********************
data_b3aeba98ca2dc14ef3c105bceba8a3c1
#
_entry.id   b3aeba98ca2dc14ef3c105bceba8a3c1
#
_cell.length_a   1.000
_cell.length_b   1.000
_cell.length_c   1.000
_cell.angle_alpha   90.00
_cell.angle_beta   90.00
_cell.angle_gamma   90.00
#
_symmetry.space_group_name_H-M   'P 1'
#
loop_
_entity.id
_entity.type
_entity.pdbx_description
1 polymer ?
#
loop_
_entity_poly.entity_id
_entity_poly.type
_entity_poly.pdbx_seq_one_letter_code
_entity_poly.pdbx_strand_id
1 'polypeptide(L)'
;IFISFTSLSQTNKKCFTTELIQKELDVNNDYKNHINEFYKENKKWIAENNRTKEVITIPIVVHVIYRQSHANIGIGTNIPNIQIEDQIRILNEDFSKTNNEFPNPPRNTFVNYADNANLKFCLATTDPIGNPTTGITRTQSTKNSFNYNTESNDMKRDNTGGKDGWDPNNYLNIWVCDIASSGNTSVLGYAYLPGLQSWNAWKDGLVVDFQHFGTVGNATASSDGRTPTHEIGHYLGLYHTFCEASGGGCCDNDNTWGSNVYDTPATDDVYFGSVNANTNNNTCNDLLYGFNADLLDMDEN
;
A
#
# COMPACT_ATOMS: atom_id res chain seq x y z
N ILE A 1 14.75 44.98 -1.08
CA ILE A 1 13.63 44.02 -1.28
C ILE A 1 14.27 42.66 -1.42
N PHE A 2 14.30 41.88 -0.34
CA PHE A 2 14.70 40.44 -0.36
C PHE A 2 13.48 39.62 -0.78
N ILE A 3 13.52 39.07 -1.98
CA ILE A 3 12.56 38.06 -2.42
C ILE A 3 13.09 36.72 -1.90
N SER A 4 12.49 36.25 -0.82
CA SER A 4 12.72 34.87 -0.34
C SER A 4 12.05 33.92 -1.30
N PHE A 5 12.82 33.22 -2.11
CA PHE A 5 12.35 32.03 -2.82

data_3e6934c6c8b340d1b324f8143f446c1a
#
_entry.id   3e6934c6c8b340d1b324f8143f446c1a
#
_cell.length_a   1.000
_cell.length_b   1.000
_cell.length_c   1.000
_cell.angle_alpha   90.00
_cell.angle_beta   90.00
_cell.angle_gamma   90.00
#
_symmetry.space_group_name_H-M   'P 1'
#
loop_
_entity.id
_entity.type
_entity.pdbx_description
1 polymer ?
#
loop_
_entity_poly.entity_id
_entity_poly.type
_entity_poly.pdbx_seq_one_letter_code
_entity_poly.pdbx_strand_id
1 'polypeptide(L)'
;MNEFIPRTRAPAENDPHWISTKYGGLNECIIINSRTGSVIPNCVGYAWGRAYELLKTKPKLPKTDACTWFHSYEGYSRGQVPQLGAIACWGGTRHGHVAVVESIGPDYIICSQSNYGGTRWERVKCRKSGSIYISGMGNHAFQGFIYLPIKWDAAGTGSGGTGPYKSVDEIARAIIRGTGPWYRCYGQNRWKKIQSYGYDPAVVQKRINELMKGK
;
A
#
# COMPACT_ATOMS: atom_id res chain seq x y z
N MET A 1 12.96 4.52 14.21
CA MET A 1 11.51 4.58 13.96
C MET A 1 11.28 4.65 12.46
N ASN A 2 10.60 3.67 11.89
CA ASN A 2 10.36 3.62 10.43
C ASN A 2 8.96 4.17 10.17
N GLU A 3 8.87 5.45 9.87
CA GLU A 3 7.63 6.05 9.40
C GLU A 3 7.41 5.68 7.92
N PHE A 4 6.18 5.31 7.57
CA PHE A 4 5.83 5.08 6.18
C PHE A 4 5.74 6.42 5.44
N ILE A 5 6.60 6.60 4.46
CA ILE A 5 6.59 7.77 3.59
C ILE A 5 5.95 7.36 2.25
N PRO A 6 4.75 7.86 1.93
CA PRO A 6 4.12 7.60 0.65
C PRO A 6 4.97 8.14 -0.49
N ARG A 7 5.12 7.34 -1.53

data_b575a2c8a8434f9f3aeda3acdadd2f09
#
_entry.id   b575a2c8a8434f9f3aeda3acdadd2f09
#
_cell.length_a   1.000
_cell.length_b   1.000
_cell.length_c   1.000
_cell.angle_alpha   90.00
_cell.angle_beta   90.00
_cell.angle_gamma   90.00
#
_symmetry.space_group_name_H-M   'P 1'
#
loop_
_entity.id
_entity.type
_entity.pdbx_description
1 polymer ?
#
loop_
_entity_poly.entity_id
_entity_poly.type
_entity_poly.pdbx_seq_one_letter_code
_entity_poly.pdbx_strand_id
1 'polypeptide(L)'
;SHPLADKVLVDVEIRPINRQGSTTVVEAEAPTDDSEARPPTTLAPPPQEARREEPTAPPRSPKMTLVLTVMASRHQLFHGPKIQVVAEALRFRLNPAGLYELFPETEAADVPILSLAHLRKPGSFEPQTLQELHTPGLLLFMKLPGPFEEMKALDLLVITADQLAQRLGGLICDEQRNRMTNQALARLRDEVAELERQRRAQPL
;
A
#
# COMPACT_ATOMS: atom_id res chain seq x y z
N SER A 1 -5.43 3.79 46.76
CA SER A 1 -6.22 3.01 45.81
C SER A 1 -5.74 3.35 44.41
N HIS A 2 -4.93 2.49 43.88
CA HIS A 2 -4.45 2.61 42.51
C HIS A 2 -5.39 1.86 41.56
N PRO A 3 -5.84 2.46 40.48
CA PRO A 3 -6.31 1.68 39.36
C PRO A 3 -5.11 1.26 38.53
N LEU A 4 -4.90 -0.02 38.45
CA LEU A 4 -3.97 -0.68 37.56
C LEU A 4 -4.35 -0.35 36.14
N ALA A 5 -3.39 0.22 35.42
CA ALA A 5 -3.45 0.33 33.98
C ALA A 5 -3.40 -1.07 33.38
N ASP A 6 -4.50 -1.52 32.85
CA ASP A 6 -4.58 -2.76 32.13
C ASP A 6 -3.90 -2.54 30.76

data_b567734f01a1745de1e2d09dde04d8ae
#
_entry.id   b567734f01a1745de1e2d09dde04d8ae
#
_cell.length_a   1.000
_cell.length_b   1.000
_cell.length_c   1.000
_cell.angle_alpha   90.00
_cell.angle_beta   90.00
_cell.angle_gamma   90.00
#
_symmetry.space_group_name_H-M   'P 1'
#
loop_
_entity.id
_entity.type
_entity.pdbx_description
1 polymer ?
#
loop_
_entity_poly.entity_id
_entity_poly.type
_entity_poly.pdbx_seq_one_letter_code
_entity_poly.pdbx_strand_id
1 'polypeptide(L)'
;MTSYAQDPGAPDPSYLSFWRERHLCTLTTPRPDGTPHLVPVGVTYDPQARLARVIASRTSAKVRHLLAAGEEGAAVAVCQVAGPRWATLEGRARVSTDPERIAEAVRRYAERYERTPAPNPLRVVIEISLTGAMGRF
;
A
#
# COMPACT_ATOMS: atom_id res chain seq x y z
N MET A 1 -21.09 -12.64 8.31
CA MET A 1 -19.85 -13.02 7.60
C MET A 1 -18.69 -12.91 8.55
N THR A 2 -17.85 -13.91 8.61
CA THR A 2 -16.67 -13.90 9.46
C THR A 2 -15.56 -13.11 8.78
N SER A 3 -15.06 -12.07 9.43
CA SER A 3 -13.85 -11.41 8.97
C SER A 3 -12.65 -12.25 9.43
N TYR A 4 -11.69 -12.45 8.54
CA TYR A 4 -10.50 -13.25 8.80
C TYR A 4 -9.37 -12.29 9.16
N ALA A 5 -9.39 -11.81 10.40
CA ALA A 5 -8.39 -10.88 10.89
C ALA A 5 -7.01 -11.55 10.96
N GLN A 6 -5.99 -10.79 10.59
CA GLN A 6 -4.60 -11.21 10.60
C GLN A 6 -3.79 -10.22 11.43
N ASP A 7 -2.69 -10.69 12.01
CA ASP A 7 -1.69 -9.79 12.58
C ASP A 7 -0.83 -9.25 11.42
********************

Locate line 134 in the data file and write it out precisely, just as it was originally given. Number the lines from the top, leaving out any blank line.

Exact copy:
CA LEU A 4 -3.97 -0.68 37.56